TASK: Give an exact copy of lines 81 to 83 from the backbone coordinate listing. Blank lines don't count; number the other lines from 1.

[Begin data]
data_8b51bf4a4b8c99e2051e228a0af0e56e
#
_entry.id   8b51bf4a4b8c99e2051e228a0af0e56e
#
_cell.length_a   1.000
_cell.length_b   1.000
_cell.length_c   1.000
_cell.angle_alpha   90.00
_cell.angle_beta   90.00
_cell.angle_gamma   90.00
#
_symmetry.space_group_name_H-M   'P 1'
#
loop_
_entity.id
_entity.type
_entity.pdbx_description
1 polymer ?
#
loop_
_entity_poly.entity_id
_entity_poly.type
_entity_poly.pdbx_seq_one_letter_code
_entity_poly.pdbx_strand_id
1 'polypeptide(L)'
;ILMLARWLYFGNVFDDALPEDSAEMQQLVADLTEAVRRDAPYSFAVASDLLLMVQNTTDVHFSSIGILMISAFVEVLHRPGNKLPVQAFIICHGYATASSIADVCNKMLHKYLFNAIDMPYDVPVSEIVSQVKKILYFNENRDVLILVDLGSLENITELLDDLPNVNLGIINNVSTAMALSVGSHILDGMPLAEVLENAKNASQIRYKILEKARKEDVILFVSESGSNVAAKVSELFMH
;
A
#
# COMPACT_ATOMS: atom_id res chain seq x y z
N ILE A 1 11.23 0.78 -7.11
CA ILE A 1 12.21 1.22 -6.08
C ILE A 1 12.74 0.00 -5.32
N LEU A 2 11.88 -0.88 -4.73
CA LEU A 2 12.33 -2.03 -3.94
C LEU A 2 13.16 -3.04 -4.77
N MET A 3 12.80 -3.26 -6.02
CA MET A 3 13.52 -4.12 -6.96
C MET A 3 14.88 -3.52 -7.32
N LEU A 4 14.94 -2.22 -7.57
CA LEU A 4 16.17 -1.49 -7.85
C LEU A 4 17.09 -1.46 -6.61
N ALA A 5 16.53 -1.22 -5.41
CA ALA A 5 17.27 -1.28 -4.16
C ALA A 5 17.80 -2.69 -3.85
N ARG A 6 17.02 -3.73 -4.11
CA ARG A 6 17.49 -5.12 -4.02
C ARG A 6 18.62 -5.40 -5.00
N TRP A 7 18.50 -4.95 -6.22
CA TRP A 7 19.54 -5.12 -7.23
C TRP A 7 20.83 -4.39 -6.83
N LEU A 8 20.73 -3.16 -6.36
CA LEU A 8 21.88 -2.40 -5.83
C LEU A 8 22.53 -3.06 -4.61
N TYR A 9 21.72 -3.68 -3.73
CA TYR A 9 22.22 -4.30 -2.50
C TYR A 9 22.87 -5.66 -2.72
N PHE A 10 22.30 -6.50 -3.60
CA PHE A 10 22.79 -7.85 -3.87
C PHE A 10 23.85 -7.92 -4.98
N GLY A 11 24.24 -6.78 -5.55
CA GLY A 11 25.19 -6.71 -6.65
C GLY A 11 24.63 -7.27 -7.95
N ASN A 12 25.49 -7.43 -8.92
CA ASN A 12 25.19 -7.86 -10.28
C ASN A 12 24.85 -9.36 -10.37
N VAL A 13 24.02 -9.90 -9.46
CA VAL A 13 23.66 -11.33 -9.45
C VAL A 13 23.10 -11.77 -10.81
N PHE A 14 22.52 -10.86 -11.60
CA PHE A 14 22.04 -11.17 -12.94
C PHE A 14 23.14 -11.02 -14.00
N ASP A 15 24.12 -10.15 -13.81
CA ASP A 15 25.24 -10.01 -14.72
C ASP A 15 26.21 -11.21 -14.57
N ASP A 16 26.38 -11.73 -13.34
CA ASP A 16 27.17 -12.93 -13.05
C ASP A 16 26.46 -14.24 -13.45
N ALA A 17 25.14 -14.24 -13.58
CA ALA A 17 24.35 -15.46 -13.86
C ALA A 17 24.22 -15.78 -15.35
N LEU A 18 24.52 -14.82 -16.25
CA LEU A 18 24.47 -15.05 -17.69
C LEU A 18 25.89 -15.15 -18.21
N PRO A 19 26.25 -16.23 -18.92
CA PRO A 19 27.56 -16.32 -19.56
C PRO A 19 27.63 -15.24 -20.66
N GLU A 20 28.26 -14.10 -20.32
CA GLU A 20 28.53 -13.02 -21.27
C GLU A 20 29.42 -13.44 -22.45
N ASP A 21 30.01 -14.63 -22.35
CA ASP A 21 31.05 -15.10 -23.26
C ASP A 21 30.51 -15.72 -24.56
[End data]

C ALA A 17 24.22 -15.78 -15.35
N LEU A 18 24.52 -14.82 -16.25
CA LEU A 18 24.47 -15.05 -17.69